David wept. He sobbed, groaning in agony. This is how the news of Jonathan’s death hit him. Jonathan had been a friend like no other. A friend who loved at all times and whose well-wishing was untainted by self-interest. A steady force of compassion, care, and love in a world riddled with uncertainty, fear, and isolation. To memorialize his friend Jonathan, David wrote:
“How the mighty have fallen in the midst of the battle!
Jonathan lies slain on the high places.
I am distressed for you, my brother Jonathan;
very pleasant have you been to me;
your love to me was extraordinary.”
The events I’ve just recollected are recorded in the Books of Samuel. At the end of 1 Samuel, David’s closest friend, Jonathan, is struck down in a battle. In that same conflict, Jonathan’s father, King Saul, also met his demise. In the same instant there are two deaths; father and son. But the tragedy and loss that befell these two men are due to very different reasons. This is something that the careful reader does not want to overlook.
On the day in which Jonathan was killed, he found himself in the midst of a mess that was not of his own making. Jonathan was a victim of circumstance. His was a fate of injustice. The Book of Samuel makes it clear that Jonathan was a noble and upright soul. He was the type of guy that makes the world a better place. He was self-forgetful, loyal, and loving, qualities which were especially apparent in his friendship with David. Given that Jonathan’s father, Saul, was king, it was natural to assume that Jonathan would be his successor. He was the heir apparent. But this is not how God wanted things to play out. David was tapped to become king instead. In normal circumstances, this would have made David into Jonathan’s nemesis, existing in a state of enmity, resentment, and competition. Yet, this was not the case. Jonathan and David were the best of friends. Jonathan was a made without envy, willing to submit his own ambitions to God’s greater plan. Given such traits, it is indeed a tragedy that Jonathan died an untimely death on the battle field. He was the victim of a conflict he did not start. His life was extinguished through no fought of his own.
With Saul, nearly the opposite is the case. While his fate matched that of his son, the reason for his misfortune is entirely different. The Book of Samuel makes it clear that it owes chiefly to his own flaws, foolishness, and desire to be in control. Saul is a victim of his own pride and folly. Throughout his reign, Saul showed himself to be indifferent—and even resistant!—to God’s instruction. He was stubborn. He was envious, resentful, and impatient. Instead of waiting for God help, Saul chronically took matters into his own hands and made things worse. His life was needlessly riddled with conflict and warring. The result? Saul digs his own grave!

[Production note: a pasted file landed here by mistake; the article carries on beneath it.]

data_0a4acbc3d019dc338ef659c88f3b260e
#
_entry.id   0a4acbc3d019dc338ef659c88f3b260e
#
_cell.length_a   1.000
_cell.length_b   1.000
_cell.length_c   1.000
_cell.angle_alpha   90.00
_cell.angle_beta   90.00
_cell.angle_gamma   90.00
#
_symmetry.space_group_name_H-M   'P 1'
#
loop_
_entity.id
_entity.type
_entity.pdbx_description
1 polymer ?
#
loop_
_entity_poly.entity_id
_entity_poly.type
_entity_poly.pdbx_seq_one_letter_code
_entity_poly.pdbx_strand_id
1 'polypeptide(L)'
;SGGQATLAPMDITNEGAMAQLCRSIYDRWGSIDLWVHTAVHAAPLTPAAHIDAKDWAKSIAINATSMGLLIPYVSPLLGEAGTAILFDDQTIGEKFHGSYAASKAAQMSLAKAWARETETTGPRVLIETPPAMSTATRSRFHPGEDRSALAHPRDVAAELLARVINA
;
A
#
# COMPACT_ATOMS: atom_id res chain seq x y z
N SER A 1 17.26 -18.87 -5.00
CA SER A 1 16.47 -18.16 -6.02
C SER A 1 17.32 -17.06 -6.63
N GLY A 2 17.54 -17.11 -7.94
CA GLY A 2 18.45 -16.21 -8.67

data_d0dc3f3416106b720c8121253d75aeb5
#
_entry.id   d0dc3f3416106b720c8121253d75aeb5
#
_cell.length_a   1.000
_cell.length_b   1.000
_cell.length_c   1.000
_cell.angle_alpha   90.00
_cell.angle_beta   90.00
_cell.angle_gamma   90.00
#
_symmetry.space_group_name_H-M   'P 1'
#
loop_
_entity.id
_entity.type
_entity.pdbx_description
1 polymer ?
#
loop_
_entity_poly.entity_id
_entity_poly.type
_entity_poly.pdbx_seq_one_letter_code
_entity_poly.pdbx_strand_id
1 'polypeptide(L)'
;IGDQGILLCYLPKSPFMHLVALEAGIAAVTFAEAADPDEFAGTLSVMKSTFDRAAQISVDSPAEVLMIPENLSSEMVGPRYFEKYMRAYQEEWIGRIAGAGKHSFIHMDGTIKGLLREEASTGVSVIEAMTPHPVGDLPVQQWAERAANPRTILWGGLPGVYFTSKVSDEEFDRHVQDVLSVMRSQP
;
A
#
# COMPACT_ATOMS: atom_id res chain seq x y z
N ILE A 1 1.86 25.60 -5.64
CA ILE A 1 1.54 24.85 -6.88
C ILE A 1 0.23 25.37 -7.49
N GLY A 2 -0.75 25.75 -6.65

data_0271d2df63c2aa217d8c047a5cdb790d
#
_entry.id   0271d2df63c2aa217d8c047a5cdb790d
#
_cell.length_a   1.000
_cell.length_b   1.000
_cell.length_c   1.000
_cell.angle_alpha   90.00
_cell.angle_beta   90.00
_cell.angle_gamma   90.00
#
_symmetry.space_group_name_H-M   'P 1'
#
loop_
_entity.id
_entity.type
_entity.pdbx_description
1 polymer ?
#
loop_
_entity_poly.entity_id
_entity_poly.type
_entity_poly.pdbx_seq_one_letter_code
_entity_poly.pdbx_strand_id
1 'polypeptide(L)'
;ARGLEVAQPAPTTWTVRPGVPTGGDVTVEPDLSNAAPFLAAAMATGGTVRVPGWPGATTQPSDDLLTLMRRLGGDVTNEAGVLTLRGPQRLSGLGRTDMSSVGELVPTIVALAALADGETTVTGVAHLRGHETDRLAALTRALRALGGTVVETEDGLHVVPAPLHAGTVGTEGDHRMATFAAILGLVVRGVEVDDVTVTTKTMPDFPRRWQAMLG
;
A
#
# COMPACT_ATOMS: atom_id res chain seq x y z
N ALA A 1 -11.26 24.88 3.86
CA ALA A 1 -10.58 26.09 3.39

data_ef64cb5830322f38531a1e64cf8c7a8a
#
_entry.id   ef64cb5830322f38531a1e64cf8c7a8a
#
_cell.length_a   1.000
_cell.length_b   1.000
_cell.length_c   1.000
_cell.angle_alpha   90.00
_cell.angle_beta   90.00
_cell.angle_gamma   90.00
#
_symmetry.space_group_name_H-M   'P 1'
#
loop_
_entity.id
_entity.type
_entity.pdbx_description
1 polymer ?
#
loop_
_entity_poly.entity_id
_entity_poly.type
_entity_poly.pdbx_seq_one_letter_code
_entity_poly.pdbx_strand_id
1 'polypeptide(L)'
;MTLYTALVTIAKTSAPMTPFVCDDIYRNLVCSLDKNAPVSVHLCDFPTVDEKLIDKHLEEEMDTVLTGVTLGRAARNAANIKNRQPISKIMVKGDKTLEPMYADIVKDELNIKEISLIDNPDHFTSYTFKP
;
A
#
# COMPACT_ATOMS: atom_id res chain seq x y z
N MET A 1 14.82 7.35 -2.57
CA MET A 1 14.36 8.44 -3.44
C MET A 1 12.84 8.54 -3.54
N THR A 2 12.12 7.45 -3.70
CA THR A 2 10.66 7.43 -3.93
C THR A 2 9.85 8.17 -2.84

As I see it, Jonathan and Saul offer an invaluable model to us. They assist us in rightly interpreting the struggles of our own lives. The differing reasons for their common fate prompt us to ask ourselves a tough question in our own moments of misfortune and loss. When we find ourselves in a mess, what’s the reason? Are we more like Jonathan or more like Saul?
We must learn to ask ourselves whether we’re more like Jonathan or more like Saul. What are the real factors at play in the mess of our lives?
There are many marks of a mature, serious Christian. Learning to ask just this question is one of them. In fact, I would go so far as to say that one’s ability to ask and answer this question honestly is a vital precondition to the type of transformation that God offers. Let me explain.
Our culture is one that speaks often about victimization. To be sure, there are real victims out there. But all too often, the category of “victim” is a cop-out. It’s a card we blithely play as part of a refusal to face the truth about ourselves. Its a mode of self-deception. As a result, we look around at the mess in our lives…and we point the finger elsewhere! We all want to be Jonathan. Yet, we’re more often Saul than we care to admit. The pain, set-back, and disappointment in our lives is attributable to our own sin. Its linked up with those uncomfortably familiar vices that Bible often talks about: pride, envy, apathy, gluttony, laziness, so forth.
We must learn to ask ourselves whether we’re more like Jonathan or more like Saul. What are the real factors at play in the mess of our lives? If we can’t ask and answer this question truthfully, we set ourselves up for more trouble. How so? It’s simple: if we misdiagnosis the cause of our problems, nothing will change. We’ll get stuck. And we’ll likely end up like Saul: ruining ourselves without even realizing it.
People often ask me what is most difficult about my work as a pastor. One of my top three answers is this: the refusal of folks, in the midst of pain and struggle, to properly discern the cause of their distress and hardship. If you’re like me, much of the discouragement, ache, and calamity in life might well prove to be of your own making. God knows this. He’s here to help, regardless of whether your own folly is the culprit. The question for us is whether we know it. Next time you’re in a mess, pause to consider why. Ask a friend to help you. It might prove to be the crucial first step in escaping the patterns of brokenness that afflict each and every one of us.
Photo: Freeway Choices by Sacks08/CC BY